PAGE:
UNIVERSITY PARK, Pa. -- Tyler Ferguson is an inch taller than Steven Bench, but he looks much taller. His legs, though, are noticeably skinnier. On his helmet, Ferguson has been sporting a piece of masking tape with his name scrawled on it in marker. Bench has no such tape.
The rest of the quarterbacks' differences are hard to decipher. In those red no-contact jerseys, white helmets and white pants they wear at practice, they look an awful lot alike. And they are alike. One, Bench, is an inexperienced sophomore from a place really far from Pennsylvania (Georgia). The other, Ferguson, is a slightly less experienced sophomore from a place really far from Pennsylvania (California). Who has the edge?
Publicly that's also hard to tell. Coach Bill O'Brien hasn't been made available to discuss the quarterback situation since the first day of practice. Bench and Ferguson, or walk-ons D.J. Crook and Austin Whipple for that matter, haven't been made available either. Of all the spring quarterback battles Penn State has seen (and it has seen a lot of them lately), Bench and Ferguson offer a particularly mysterious angle.
"No idea," defensive end Deion Barnes said about their play. Pressed to clarify, Barnes replied, "no idea." Linebacker Glenn Carson said about the same.
Another variable adds confusion to this quarterback competition. Said variable is incoming freshman Christian Hackenberg. He's the highest rated of any of the Penn State quarterbacks, and he won't arrive until summer school. O'Brien said he has no plans to redshirt Hackenberg if he deserves to play and probably won't officially name his starter until fall camp.
This strategy is in contrast to what happened a year ago. By June, O'Brien promised to name a starter, and he did. Matt McGloin was his man, and he stayed with him throughout McGloin's senior season.
Bench played in two games, notably against Virginia. With McGloin sidelined for a few series, Bench threw for 12 yards on 2-for-7 passing and rushed for 20 yards. He's the son of a football coach.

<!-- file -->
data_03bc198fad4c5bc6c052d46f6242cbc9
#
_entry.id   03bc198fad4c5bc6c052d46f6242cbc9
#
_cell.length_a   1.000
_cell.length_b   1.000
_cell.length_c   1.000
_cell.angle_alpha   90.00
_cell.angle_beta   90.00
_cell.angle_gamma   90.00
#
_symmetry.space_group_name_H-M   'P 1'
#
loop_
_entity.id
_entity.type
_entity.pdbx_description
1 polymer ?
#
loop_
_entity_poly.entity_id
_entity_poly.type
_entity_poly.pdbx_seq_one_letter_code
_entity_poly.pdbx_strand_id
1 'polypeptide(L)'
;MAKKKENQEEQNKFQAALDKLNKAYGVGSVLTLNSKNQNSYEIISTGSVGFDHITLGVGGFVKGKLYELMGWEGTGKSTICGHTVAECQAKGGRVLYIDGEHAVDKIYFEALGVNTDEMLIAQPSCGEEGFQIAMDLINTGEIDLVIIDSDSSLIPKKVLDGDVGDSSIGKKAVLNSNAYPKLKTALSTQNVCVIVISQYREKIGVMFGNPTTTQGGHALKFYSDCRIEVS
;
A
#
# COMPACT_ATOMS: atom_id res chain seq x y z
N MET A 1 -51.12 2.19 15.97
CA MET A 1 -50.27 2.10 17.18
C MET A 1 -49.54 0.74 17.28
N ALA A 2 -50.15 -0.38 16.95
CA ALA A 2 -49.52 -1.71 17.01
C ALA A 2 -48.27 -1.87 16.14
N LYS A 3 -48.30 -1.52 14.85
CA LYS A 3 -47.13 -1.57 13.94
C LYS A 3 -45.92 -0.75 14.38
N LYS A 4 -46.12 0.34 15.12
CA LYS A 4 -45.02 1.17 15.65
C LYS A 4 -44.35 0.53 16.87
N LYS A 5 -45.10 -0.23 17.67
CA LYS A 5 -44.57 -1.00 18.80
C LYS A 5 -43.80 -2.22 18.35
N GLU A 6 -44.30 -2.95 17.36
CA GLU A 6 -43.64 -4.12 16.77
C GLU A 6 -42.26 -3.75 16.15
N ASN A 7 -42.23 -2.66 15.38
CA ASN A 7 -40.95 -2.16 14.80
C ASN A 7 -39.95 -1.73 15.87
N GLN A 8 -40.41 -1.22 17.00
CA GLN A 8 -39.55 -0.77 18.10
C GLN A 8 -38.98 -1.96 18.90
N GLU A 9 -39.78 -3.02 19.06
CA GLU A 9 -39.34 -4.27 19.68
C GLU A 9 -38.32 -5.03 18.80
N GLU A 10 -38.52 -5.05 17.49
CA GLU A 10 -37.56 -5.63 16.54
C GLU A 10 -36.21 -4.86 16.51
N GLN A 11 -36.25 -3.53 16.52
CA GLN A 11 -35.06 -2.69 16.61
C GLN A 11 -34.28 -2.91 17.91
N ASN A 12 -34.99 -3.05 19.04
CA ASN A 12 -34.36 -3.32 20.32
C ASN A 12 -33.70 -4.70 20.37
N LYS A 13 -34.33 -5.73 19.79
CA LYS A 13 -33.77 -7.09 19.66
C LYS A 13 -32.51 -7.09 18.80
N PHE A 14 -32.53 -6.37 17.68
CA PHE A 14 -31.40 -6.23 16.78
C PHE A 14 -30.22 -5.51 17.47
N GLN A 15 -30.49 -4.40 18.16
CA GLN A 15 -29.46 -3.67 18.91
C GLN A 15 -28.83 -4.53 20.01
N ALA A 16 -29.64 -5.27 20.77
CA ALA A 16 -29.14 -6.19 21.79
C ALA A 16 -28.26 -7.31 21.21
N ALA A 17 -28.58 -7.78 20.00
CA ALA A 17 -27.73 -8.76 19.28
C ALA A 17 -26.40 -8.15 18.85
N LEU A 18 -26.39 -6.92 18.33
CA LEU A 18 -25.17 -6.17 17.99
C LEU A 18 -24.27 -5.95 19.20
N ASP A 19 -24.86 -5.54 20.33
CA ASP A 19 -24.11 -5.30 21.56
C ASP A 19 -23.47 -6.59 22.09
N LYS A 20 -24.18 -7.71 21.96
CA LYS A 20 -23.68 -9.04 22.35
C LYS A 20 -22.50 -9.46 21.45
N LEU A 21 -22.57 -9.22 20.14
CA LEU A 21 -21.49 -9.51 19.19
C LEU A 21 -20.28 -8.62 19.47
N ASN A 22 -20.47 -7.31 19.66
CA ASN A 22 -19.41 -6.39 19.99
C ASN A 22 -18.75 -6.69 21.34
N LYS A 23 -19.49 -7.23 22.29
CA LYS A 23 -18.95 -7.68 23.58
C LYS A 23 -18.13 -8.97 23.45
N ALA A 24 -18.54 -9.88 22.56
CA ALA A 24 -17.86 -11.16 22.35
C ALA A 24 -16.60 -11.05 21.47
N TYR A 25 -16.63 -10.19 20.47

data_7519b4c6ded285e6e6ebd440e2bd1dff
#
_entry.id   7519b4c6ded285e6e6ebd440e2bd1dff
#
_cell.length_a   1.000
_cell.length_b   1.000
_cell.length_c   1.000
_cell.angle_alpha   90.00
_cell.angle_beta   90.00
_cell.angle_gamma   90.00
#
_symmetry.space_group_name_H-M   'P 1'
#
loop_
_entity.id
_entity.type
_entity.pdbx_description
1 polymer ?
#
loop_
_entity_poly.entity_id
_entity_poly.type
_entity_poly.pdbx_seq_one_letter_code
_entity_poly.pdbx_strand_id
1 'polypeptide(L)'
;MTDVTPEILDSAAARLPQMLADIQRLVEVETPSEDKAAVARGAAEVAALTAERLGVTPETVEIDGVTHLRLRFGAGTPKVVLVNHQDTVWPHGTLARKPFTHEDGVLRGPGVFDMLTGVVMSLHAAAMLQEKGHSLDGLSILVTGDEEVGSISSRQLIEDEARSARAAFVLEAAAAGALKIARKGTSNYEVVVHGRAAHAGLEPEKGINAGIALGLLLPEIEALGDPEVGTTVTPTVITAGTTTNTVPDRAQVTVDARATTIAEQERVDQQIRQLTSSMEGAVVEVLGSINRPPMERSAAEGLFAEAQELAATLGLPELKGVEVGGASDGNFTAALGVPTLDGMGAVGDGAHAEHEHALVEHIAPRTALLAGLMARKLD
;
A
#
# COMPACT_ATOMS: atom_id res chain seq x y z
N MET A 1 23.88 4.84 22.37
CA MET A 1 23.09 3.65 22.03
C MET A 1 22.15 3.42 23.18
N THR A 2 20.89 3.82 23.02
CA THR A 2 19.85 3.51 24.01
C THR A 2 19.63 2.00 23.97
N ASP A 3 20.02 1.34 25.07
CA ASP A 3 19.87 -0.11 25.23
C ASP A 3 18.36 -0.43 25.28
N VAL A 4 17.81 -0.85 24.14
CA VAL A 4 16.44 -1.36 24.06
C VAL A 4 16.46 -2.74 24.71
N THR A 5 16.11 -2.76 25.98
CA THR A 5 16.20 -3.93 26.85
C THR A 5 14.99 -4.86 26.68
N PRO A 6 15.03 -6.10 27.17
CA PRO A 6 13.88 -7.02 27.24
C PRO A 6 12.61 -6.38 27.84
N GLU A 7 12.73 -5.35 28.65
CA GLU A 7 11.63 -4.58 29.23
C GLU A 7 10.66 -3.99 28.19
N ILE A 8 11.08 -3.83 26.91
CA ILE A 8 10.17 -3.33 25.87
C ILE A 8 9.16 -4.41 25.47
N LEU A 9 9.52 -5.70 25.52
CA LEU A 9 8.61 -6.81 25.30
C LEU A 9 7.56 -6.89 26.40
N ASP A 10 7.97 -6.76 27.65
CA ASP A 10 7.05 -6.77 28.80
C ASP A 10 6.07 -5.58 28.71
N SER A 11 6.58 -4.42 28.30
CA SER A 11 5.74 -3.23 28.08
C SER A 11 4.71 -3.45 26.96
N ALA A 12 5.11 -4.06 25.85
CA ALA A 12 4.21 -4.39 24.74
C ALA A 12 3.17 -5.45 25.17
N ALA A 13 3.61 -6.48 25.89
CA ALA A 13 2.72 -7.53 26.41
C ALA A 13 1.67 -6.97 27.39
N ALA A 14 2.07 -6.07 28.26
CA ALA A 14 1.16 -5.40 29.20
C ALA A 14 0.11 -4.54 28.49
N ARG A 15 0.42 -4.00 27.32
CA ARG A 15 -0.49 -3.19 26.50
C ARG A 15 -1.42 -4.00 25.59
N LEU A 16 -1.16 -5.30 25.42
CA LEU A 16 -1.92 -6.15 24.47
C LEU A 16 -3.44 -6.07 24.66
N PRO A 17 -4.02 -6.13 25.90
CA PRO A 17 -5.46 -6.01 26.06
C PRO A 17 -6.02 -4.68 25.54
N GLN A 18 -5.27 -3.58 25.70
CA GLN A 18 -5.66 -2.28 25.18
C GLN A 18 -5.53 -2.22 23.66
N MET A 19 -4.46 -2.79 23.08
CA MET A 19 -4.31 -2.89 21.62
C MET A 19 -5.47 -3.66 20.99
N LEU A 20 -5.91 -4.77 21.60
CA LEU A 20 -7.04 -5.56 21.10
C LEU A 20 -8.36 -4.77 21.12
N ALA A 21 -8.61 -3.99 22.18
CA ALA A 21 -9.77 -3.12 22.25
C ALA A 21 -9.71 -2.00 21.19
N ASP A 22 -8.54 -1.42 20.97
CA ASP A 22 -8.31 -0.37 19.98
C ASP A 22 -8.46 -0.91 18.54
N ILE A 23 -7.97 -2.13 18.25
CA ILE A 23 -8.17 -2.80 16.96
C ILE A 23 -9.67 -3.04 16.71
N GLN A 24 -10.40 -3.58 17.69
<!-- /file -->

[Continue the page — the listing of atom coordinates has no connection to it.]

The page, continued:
"His strength is he's been around football his whole life and you would really hope that would show," said Bench's Cairo (Ga.) High School coach, Tom Fallaw.
Ferguson threw for 2,614 yards and 22 touchdowns in 10 games for College of the Sequoias last season. He was a consensus top-five junior college quarterback and became Penn State's first choice after another junior college quarterback, Jake Waters, committed to Kansas State. Ferguson accumulated his stats and high ranking with a rather porous offensive line. In one game, according to The Bakersfield Californian, Ferguson was sacked nine times.
The public view of Ferguson and Bench at Penn State has been mostly limited to short periods of spring practices. Last week, while practicing a play, Ferguson fumbled the ball shortly after the snap. O'Brien yelled at him, "Have you ever played QB before?"
The scene helps to represent the challenge. O'Brien's offense is complex. McGloin said that at first he had difficulty just being able to say the play-call in the huddle. He had to study on his own at home, reading and reciting the plays to himself, before he got comfortable with the offense.
For his part, O'Brien seeks consistency from his quarterbacks concerning their knowledge and physical abilities. McGloin won the role last spring, O'Brien said, because he was the most prepared in meetings, knew the offense, completed 65-70 percent of his passes, cut down on his interceptions and ran situational plays well.
If not quite excitement or confidence, O'Brien did express approval of Bench's and Ferguson's desire to improve before spring practice started. He said they were athletic and could throw the ball but needed to work on their decision-making.
"It's fun when you're working with the type of guys we're working with right now," O'Brien said. "We have a very smart room, a hungry room. They are young, they listen, they ask great questions. They really want to be coached, so it's going to be really fun to go out on the field and watch these guys practice."
O'Brien said Bench and Ferguson did have some differences. He just didn't name any. Asked about them, he instead expounded on a few more reasons why the two unknowns trying to become the Penn State quarterback are almost the same.
NOTE -- Top Penn State recruit Zayd Issah won't be on the Penn State team this fall, according to a spokesperson from the athletic department. Issah was charged with multiple felonies and misdemeanors last month for his alleged involvement in a counterfeiting conspiracy. "We want what's best for Zayd. We don't think Zayd is a bad kid at all. We think he's a young guy that's made a couple questionable decisions," O'Brien told The Associated Press. "His next move will be determined by him. ... He will not be here next year to play football at Penn State, but eventually he could end up at Penn State down the road." Issah, who played at Central Dauphin High School, was expected to compete at linebacker for Penn State this year. His preliminary hearing is scheduled for May 9 in Dauphin County District Court.
Mark Dent: firstname.lastname@example.org and Twitter @mdent05. First Published April 5, 2013 4:00 AM